Montana’s BMW

The mountains are addicting. Maybe it is the adrenaline rush that comes with knowing that the mountains offer immediate, direct consequences to a person‘s actions — right or wrong — sparing no one. Maybe it is the endorphins that come with the rugged grandeur and power of vastness that invite a person to shed all extraneous thoughts and mis-ranked priorities.

Last week, my husband, Steve, and I finally had the chance to spend three days in the Bob Marshall Wilderness. My mom is kind enough to schedule time each September to take care of the kids and the ranch so Steve and I can get away together. He and I have been looking forward to these few days since our trip together last year.

We both worked furiously to get ready. Mom and I sorted cull ewes on Monday. On Tuesday, I needed to pick up meat from our processor and attempt to fix the dishwasher before the kids had soccer photos while Steve finished stacking hay. We both fell into bed exhausted Tuesday night, but ready to pack up on Wednesday.

By early afternoon, we loaded four horses into the trailer and headed out. Steve rode Abby’s horse, Mooney, and packed one of our best horses, Freckles. I rode old Day-Glo, who has been a fine horse and one of my favorites, but is a bit past his prime, and packed Amarillo Skye, my sweet young mare who needs some more back country experience.

The sun warmed our backs and the canvas of Montana’s blue sky behind the still-summer-green mountains beckoned. Neither of us could feel it yet, but we hoped we would: That feeling of every unimportant aspect of life falling aside so the things that really matter surround and encompass a person. We knew thoughts of mortgages, deadlines and appointments would disappear. Our conversation would shift from politics and worldly events to the natural wonders of the colors, creeks and country around us. That feeling is like a drug and both of us are addicted. We were desperate for a dose.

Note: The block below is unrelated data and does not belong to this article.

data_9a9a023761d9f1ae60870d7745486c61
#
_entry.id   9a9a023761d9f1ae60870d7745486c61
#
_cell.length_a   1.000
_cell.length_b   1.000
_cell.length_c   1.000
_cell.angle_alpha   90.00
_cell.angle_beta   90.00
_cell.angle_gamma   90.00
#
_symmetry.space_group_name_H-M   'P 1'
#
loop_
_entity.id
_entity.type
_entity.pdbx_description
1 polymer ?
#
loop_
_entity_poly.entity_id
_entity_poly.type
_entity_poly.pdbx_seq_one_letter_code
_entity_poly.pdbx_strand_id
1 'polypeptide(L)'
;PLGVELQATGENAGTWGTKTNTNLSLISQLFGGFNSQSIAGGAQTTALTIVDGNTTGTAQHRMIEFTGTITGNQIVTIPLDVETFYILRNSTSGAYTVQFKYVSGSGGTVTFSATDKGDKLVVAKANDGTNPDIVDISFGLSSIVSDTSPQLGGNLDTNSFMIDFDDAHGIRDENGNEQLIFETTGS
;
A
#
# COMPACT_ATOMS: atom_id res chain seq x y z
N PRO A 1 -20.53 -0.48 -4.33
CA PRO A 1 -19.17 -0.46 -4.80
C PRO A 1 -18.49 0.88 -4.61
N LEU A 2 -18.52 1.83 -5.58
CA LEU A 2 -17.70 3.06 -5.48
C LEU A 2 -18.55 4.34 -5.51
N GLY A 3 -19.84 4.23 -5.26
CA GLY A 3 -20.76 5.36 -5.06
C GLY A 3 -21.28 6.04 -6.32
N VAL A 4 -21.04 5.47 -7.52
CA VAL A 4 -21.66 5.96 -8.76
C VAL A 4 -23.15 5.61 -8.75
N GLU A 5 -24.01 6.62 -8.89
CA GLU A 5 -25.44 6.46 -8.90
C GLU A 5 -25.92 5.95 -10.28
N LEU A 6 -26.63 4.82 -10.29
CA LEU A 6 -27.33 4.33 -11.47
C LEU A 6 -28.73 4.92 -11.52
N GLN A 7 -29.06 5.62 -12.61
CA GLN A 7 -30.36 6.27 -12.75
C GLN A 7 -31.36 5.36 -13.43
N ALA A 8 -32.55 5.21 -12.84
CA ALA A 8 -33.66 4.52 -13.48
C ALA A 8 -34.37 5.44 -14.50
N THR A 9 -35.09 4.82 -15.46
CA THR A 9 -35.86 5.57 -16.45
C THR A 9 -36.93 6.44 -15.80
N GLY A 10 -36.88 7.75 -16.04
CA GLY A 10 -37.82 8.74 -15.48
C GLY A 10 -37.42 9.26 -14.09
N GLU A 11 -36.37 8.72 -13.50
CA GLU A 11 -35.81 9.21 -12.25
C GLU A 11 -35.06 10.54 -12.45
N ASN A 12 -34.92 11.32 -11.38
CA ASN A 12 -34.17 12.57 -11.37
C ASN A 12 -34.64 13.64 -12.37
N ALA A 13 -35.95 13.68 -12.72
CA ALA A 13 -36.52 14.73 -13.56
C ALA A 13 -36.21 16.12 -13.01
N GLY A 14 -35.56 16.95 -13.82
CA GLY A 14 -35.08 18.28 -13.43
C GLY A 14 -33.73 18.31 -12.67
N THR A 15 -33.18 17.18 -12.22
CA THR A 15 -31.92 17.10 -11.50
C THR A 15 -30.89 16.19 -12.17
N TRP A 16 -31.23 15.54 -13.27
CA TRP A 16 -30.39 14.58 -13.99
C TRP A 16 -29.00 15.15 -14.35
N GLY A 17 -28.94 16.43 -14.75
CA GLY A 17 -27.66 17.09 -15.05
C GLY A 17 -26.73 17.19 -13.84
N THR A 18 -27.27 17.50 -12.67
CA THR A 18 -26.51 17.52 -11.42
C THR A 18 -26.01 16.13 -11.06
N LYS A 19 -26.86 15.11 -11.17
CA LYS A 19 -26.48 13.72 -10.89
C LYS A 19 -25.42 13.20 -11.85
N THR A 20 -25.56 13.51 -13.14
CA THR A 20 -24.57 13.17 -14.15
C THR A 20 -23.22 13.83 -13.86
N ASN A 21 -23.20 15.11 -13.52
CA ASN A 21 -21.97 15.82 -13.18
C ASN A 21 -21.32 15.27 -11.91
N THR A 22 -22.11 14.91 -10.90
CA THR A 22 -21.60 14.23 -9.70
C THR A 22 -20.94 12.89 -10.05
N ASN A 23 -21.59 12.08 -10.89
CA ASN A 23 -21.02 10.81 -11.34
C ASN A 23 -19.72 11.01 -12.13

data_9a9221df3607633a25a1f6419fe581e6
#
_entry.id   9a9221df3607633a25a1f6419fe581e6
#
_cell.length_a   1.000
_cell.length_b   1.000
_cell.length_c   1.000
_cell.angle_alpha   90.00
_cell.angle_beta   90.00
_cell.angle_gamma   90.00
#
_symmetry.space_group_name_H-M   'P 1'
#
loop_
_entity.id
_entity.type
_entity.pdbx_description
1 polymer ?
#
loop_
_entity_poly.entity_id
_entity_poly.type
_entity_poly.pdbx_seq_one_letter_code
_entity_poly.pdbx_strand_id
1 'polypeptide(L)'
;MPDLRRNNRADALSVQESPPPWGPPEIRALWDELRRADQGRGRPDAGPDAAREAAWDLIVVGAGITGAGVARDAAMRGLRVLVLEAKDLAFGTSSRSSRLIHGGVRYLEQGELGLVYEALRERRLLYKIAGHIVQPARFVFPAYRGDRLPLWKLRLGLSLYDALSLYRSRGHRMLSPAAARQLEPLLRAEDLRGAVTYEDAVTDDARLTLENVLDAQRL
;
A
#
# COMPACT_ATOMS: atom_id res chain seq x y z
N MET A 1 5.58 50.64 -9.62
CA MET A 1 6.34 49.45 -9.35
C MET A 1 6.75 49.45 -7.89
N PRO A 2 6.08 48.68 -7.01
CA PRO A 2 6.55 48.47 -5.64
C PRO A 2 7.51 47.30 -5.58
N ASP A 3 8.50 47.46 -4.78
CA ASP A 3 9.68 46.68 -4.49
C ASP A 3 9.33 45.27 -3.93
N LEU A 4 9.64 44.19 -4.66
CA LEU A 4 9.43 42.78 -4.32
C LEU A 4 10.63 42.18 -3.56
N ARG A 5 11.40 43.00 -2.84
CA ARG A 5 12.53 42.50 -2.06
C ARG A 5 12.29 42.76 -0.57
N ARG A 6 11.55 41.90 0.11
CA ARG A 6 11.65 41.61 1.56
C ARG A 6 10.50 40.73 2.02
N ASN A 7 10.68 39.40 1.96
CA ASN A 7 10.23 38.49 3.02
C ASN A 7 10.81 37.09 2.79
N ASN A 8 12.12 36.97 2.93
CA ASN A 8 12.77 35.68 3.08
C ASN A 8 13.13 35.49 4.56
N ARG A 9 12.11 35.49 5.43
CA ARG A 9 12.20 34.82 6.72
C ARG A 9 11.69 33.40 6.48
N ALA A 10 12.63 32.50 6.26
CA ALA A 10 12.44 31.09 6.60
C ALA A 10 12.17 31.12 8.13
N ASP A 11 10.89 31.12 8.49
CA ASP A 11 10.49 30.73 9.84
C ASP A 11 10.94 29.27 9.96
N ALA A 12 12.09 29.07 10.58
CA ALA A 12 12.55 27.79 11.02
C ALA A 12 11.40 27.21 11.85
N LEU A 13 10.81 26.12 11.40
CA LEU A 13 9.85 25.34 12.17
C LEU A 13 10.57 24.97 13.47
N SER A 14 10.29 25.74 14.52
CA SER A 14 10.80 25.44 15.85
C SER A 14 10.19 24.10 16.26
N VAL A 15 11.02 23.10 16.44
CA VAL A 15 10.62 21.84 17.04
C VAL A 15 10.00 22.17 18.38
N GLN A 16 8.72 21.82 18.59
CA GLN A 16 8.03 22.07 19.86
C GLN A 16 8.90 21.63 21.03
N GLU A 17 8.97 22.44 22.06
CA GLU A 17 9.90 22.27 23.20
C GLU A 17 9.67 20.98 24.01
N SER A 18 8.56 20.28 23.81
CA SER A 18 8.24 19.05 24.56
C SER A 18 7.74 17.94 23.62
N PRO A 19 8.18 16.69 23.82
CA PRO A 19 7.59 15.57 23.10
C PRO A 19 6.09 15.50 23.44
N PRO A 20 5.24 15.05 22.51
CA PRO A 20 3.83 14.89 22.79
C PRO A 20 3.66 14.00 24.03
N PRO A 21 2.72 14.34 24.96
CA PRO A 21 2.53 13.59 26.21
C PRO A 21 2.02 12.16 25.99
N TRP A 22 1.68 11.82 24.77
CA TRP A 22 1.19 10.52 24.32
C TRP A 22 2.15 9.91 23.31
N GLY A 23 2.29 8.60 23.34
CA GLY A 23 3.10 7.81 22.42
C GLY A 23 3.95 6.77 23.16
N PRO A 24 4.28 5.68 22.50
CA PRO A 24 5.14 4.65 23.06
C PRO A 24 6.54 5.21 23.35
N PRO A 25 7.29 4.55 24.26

The horses relaxed, too, as they picked their way along the trail, pulling into camp at dusk.

Steve is one of the finest horse trainers I‘ve ever seen. I’ve learned a lot since I started hanging out with that man, but sometimes I still mess up.

I let Day-Glo and Skye graze for a minute while we lifted Freckles’ heavy packs off his back. No hobbles necessary, or so I thought.

Skye blew.

She circled the camp site twice while we could only stand and watch as paniers, the top pack and supplies scattered.

“She’s an athlete,” Steve commented as Skye’s heels kept clearing her hips by a couple of feet.

Everything except her pack saddle and the knotted ropes fell off before Skye bucked to the creek. She dove off the 5-foot bank, bucked across 3-foot deep water and bounded up boulders on the other side. I held the other horses and picked up various bags of oats, horse brushes and a sleeping bag while Steve followed her on Mooney. Skye’s halter rope tangled in a bush and she stopped, waiting calmly for Steve.

We worried about our new aluminum Dutch oven, but nothing was broken. Eventually, we found all of Skye‘s load, even the axe, laying in some rocks near the creek.

The next morning, we explored some country that neither of us had been in before. The horses climbed steep hills, skidded down narrow trails and offered to do everything we asked of them. We talked of the seasons, evidence of black bears and the rugged beauty surrounding us. No politics, mortgages or controversy.

We were not ready to come down from our Rocky Mountain High by Friday morning, but we packed up camp anyway.

Skye seemed relaxed with her packs, but still we tied everything down as tight as we could. One never knows what one might suddenly face on a narrow trail, with no time to cinch down loose luggage.

Wind often makes horses nervous, but ours ignored the gusts on the way out. Then we met a couple of hikers with backpacks, often another spooky monster in a horse’s mind. One of them waved a greeting with his floppy fishermen’s hat, but the horses passed without a flinch.

Maybe our too-short time in the mountains allowed our horses to dose their addictions, too.

Lisa Schmidt